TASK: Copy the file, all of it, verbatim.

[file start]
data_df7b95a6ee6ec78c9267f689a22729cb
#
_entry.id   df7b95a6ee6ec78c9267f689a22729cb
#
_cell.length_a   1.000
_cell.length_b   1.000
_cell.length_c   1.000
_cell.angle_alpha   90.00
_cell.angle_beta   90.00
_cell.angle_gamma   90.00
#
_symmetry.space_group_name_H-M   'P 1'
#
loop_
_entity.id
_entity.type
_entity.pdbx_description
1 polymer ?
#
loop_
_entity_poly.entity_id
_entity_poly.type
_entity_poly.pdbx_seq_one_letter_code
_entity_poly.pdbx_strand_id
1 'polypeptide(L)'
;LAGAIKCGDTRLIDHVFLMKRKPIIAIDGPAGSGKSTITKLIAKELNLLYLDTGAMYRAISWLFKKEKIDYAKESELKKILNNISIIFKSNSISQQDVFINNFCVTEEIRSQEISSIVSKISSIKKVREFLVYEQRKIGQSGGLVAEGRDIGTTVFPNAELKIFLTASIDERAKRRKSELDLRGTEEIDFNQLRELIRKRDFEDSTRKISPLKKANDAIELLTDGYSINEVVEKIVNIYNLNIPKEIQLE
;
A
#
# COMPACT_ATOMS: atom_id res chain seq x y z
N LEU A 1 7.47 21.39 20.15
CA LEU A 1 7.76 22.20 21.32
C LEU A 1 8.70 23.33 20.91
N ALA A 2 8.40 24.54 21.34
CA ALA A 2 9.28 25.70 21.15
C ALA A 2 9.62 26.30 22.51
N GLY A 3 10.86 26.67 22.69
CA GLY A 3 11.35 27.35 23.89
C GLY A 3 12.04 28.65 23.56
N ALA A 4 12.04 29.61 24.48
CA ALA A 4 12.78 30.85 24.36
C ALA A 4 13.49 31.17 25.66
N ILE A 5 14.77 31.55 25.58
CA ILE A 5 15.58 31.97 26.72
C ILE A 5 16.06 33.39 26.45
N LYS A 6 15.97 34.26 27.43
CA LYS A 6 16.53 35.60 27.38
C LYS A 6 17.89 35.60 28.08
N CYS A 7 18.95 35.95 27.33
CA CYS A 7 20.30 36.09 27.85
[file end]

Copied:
data_df7b95a6ee6ec78c9267f689a22729cb
#
_entry.id   df7b95a6ee6ec78c9267f689a22729cb
#
_cell.length_a   1.000
_cell.length_b   1.000
_cell.length_c   1.000
_cell.angle_alpha   90.00
_cell.angle_beta   90.00
_cell.angle_gamma   90.00
#
_symmetry.space_group_name_H-M   'P 1'
#
loop_
_entity.id
_entity.type
_entity.pdbx_description
1 polymer ?
#
loop_
_entity_poly.entity_id
_entity_poly.type
_entity_poly.pdbx_seq_one_letter_code
_entity_poly.pdbx_strand_id
1 'polypeptide(L)'
;LAGAIKCGDTRLIDHVFLMKRKPIIAIDGPAGSGKSTITKLIAKELNLLYLDTGAMYRAISWLFKKEKIDYAKESELKKILNNISIIFKSNSISQQDVFINNFCVTEEIRSQEISSIVSKISSIKKVREFLVYEQRKIGQSGGLVAEGRDIGTTVFPNAELKIFLTASIDERAKRRKSELDLRGTEEIDFNQLRELIRKRDFEDSTRKISPLKKANDAIELLTDGYSINEVVEKIVNIYNLNIPKEIQLE
;
A
#
# COMPACT_ATOMS: atom_id res chain seq x y z
N LEU A 1 7.47 21.39 20.15
CA LEU A 1 7.76 22.20 21.32
C LEU A 1 8.70 23.33 20.91
N ALA A 2 8.40 24.54 21.34
CA ALA A 2 9.28 25.70 21.15
C ALA A 2 9.62 26.30 22.51
N GLY A 3 10.86 26.67 22.69
CA GLY A 3 11.35 27.35 23.89
C GLY A 3 12.04 28.65 23.56
N ALA A 4 12.04 29.61 24.48
CA ALA A 4 12.78 30.85 24.36
C ALA A 4 13.49 31.17 25.66
N ILE A 5 14.77 31.55 25.58
CA ILE A 5 15.58 31.97 26.72
C ILE A 5 16.06 33.39 26.45
N LYS A 6 15.97 34.26 27.43
CA LYS A 6 16.53 35.60 27.38
C LYS A 6 17.89 35.60 28.08
N CYS A 7 18.95 35.95 27.33
CA CYS A 7 20.30 36.09 27.85